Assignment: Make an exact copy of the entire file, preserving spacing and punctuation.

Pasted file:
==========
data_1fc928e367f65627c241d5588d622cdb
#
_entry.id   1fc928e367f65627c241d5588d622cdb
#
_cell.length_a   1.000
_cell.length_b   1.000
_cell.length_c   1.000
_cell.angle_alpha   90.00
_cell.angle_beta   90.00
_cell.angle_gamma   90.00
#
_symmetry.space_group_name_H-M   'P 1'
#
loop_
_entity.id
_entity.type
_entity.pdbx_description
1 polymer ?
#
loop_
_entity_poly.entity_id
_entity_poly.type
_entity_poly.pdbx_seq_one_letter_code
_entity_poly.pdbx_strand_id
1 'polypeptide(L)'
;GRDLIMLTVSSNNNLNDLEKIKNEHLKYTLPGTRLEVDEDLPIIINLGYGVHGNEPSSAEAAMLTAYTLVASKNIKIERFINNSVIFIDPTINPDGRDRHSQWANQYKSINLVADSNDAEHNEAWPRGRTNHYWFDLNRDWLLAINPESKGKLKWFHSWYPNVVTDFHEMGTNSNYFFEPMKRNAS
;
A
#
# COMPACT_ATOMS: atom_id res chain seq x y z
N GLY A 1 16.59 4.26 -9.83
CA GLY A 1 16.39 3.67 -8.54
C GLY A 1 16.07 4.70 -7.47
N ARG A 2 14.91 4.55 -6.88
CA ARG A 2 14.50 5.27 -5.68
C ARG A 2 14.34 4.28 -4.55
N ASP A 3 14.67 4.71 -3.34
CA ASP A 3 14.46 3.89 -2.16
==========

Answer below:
data_1fc928e367f65627c241d5588d622cdb
#
_entry.id   1fc928e367f65627c241d5588d622cdb
#
_cell.length_a   1.000
_cell.length_b   1.000
_cell.length_c   1.000
_cell.angle_alpha   90.00
_cell.angle_beta   90.00
_cell.angle_gamma   90.00
#
_symmetry.space_group_name_H-M   'P 1'
#
loop_
_entity.id
_entity.type
_entity.pdbx_description
1 polymer ?
#
loop_
_entity_poly.entity_id
_entity_poly.type
_entity_poly.pdbx_seq_one_letter_code
_entity_poly.pdbx_strand_id
1 'polypeptide(L)'
;GRDLIMLTVSSNNNLNDLEKIKNEHLKYTLPGTRLEVDEDLPIIINLGYGVHGNEPSSAEAAMLTAYTLVASKNIKIERFINNSVIFIDPTINPDGRDRHSQWANQYKSINLVADSNDAEHNEAWPRGRTNHYWFDLNRDWLLAINPESKGKLKWFHSWYPNVVTDFHEMGTNSNYFFEPMKRNAS
;
A
#
# COMPACT_ATOMS: atom_id res chain seq x y z
N GLY A 1 16.59 4.26 -9.83
CA GLY A 1 16.39 3.67 -8.54
C GLY A 1 16.07 4.70 -7.47
N ARG A 2 14.91 4.55 -6.88
CA ARG A 2 14.50 5.27 -5.68
C ARG A 2 14.34 4.28 -4.55
N ASP A 3 14.67 4.71 -3.34
CA ASP A 3 14.46 3.89 -2.16